What benefits does the CDP-ICLEI Unified Reporting System offer to subnational governments?
The reporting process encourages local and regional governments not just to report on what they did and are doing, but also to think about the climate risks that they’ll face in the future in their respective jurisdictions. In other words, it helps increase their climate-readiness and stimulates them to create comprehensive vulnerability assessments and action plans.
For example, the city of Boulder, in the USA, tracks its greenhouse gas emissions to identify emissions reduction opportunities, inform their climate action and ultimately, to set science-based targets. In 2005 (its initial baseline inventory year), electricity made up 55 percent of Boulder’s community emissions, which led to prioritizing energy supply and consumption in the city’s climate action framework. This included promoting renewable energy, stimulating energy efficiency among homes and businesses, and ultimately leading to a community-based decision to municipalize Boulder’s electricity supply. After accomplishing a 36 percent reduction in electricity emissions in 2019, the city recognized that emissions associated with heating and transportation had become the largest share. Boulder, therefore, decided to expand its focus and act on converting heating and vehicle systems to electricity, thus shrinking fossil fuels from their energy and transportation systems.
For cities like Boulder, data sharing between CDP and ICLEI means they can report their data only once, yet still contribute to concrete benchmarking opportunities to assess how they are doing in relation to past performance and their peers worldwide.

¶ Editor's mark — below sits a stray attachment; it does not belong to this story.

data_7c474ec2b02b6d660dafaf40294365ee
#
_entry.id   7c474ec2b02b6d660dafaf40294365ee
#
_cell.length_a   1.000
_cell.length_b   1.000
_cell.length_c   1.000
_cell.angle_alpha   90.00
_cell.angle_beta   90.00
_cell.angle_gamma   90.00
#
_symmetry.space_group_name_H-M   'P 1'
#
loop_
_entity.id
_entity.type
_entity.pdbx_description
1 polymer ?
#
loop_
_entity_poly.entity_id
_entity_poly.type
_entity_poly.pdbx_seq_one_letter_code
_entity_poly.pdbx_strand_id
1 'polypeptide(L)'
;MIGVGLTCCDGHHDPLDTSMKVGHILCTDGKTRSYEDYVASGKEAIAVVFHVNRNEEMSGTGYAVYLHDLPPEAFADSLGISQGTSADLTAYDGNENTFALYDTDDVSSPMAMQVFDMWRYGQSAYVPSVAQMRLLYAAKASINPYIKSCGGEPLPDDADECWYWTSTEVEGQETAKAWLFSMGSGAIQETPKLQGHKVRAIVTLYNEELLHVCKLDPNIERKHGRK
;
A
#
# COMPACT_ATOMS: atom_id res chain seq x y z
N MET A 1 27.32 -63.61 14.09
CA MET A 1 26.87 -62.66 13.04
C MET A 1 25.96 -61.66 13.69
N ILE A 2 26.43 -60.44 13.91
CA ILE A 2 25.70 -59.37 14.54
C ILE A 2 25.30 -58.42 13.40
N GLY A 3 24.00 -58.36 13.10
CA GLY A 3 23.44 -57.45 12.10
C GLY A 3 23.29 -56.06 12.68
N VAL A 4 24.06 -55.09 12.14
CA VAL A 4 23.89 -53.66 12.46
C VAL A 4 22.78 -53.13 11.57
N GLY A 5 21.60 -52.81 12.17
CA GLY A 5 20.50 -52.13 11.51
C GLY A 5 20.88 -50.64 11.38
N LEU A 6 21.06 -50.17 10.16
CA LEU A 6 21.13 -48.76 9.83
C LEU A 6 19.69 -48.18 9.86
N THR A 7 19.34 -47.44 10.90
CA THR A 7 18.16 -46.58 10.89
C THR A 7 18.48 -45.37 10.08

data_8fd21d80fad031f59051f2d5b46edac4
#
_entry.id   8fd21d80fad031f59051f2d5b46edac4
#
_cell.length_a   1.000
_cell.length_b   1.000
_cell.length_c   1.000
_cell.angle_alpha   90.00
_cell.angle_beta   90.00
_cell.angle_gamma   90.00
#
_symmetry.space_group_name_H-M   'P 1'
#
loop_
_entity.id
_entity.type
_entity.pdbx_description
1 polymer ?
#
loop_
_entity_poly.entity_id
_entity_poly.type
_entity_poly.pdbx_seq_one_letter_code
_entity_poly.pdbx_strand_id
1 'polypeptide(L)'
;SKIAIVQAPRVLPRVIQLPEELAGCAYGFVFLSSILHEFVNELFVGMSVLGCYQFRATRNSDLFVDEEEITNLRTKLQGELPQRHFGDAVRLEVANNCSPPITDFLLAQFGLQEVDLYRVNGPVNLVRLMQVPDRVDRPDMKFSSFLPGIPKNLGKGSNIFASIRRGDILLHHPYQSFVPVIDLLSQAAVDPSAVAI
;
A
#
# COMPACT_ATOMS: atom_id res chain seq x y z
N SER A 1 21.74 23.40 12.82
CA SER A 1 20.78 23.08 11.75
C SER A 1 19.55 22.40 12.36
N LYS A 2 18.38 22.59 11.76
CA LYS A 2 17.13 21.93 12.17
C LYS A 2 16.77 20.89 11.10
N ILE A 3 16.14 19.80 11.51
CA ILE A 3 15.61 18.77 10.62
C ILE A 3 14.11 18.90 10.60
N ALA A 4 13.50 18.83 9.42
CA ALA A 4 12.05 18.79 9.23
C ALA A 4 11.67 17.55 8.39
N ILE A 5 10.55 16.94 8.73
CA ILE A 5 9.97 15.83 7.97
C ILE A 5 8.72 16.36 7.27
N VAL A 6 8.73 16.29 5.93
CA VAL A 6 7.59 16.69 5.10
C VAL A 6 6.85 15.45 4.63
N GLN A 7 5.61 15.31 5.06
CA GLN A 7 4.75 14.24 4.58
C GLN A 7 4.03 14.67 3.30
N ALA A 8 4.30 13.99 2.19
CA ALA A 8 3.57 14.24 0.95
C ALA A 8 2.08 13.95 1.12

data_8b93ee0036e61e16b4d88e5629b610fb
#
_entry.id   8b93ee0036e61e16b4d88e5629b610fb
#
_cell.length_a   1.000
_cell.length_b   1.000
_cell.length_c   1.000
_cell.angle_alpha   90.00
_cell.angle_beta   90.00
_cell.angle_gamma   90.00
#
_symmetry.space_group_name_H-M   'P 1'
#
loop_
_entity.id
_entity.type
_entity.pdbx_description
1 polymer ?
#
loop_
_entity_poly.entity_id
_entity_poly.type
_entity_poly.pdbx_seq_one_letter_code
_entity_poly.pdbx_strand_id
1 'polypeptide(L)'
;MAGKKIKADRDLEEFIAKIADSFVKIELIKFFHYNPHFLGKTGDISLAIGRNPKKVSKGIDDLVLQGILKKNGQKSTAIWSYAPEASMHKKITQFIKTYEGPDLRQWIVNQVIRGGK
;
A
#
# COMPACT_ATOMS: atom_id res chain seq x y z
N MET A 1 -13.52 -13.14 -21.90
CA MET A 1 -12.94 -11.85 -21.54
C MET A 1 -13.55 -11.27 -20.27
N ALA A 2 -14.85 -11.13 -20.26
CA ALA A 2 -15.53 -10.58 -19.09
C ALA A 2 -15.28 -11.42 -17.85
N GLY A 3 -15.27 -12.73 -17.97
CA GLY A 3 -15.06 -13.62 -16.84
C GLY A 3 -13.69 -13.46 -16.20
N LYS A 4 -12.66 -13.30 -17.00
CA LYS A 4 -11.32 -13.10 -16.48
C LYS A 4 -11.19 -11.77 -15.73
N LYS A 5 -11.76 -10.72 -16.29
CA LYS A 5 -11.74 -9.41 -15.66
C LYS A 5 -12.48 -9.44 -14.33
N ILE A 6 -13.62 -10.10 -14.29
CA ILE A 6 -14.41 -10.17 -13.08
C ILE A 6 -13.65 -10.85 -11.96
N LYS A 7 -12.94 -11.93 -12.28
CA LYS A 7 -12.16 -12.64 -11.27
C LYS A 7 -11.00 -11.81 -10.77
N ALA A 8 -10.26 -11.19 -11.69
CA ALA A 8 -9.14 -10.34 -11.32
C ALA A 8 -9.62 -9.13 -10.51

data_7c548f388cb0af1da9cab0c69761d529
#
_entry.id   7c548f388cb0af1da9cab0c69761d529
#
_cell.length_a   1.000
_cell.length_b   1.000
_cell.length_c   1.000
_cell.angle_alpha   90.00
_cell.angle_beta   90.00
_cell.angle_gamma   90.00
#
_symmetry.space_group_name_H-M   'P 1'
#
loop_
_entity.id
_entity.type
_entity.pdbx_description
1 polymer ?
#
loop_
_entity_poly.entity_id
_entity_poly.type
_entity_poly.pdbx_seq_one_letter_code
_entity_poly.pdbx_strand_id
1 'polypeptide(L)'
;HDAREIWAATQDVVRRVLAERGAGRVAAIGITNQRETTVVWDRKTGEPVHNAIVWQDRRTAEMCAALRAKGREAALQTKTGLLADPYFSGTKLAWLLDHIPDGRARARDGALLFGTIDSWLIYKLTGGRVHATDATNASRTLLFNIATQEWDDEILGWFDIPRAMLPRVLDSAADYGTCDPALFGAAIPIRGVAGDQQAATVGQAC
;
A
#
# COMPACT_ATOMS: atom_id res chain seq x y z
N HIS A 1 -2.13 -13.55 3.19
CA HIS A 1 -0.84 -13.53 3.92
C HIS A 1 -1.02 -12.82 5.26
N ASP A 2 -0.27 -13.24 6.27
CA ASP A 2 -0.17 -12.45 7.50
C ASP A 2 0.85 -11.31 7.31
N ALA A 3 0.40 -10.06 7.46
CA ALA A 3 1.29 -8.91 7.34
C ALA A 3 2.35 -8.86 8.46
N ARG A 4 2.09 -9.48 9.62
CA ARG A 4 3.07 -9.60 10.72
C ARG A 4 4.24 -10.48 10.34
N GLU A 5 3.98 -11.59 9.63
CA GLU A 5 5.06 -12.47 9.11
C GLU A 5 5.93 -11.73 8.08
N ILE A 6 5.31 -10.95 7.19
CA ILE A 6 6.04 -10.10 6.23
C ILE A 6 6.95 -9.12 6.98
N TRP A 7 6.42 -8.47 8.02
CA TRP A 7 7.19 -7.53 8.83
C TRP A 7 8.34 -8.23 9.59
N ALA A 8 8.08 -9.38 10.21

In particular, the CDP-ICLEI Unified Reporting System goes one step further, enabling the reporting of indicators that evaluate progress in the realms of equity, resilience, and economic vitality, hence becoming a valuable tool to plan for a sustainable, equitable, and resilient urban transformation. This variety of data can also be used to generate buy-in from relevant stakeholders and communities, as well as identify economic opportunities.
For years, an increasing number of local and regional governments have been reporting to the CDP-ICLEI Unified Reporting System, including during the covid-19 pandemic. 2021 saw 1128 reporting entities representing 1.2 billion people. Below is a snapshot of the reported data:
|Reporting entities 2021||1128|
|Submitted adaptation plans||517|
|Renewable energy targets||420|
|Energy efficiency targets||304|
|Adaptation actions in operation||1242|
|Adaptation actions in implementation||1480|
|City-wide GHG emissions reduction targets||795|
|Climate change risk and vulnerability assessments||626|
Ultimately, climate reporting gives the climate action taken by cities and regions credibility, accountability, and transparency. Through their expertise and use of the Unified Reporting System, CDP and ICLEI can help subnational governments in any stage of their journey towards measuring, tracking, and managing their climate data, as well as set science-based climate targets to mitigate and adapt to a changing climate, ensuring buy-in from their communities and stakeholders.
Start your climate reporting journey today! Contact ICLEI`s carbonn Climate Center at email@example.com.